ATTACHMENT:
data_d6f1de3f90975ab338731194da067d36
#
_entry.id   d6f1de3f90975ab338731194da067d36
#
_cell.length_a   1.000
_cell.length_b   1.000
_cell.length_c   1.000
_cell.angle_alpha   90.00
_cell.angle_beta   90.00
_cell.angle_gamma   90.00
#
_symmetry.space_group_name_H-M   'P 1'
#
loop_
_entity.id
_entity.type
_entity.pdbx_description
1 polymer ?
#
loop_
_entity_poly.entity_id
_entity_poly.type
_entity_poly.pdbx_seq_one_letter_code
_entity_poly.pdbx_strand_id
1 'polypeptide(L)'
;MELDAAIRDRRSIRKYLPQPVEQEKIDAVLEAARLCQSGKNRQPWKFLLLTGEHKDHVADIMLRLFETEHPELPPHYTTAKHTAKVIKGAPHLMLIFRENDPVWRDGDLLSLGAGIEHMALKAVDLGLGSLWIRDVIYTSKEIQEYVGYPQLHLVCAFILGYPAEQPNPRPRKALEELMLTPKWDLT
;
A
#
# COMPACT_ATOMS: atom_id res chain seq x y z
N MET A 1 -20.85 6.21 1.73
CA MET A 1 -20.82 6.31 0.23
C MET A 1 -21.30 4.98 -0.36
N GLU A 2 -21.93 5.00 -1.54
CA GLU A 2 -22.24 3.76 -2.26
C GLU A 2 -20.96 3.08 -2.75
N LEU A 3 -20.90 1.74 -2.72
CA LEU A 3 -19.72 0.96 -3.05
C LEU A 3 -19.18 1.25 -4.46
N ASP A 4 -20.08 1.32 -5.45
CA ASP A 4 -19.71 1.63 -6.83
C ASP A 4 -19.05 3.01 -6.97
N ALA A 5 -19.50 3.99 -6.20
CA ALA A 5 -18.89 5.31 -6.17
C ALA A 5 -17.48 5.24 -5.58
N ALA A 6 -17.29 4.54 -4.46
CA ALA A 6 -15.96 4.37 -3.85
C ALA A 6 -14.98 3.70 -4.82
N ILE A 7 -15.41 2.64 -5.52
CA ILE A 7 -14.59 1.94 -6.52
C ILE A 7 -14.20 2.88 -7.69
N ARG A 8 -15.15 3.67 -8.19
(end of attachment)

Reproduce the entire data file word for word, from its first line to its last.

data_d6f1de3f90975ab338731194da067d36
#
_entry.id   d6f1de3f90975ab338731194da067d36
#
_cell.length_a   1.000
_cell.length_b   1.000
_cell.length_c   1.000
_cell.angle_alpha   90.00
_cell.angle_beta   90.00
_cell.angle_gamma   90.00
#
_symmetry.space_group_name_H-M   'P 1'
#
loop_
_entity.id
_entity.type
_entity.pdbx_description
1 polymer ?
#
loop_
_entity_poly.entity_id
_entity_poly.type
_entity_poly.pdbx_seq_one_letter_code
_entity_poly.pdbx_strand_id
1 'polypeptide(L)'
;MELDAAIRDRRSIRKYLPQPVEQEKIDAVLEAARLCQSGKNRQPWKFLLLTGEHKDHVADIMLRLFETEHPELPPHYTTAKHTAKVIKGAPHLMLIFRENDPVWRDGDLLSLGAGIEHMALKAVDLGLGSLWIRDVIYTSKEIQEYVGYPQLHLVCAFILGYPAEQPNPRPRKALEELMLTPKWDLT
;
A
#
# COMPACT_ATOMS: atom_id res chain seq x y z
N MET A 1 -20.85 6.21 1.73
CA MET A 1 -20.82 6.31 0.23
C MET A 1 -21.30 4.98 -0.36
N GLU A 2 -21.93 5.00 -1.54
CA GLU A 2 -22.24 3.76 -2.26
C GLU A 2 -20.96 3.08 -2.75
N LEU A 3 -20.90 1.74 -2.72
CA LEU A 3 -19.72 0.96 -3.05
C LEU A 3 -19.18 1.25 -4.46
N ASP A 4 -20.08 1.32 -5.45
CA ASP A 4 -19.71 1.63 -6.83
C ASP A 4 -19.05 3.01 -6.97
N ALA A 5 -19.50 3.99 -6.20
CA ALA A 5 -18.89 5.31 -6.17
C ALA A 5 -17.48 5.24 -5.58
N ALA A 6 -17.29 4.54 -4.46
CA ALA A 6 -15.96 4.37 -3.85
C ALA A 6 -14.98 3.70 -4.82
N ILE A 7 -15.41 2.64 -5.52
CA ILE A 7 -14.59 1.94 -6.52
C ILE A 7 -14.20 2.88 -7.69
N ARG A 8 -15.15 3.67 -8.19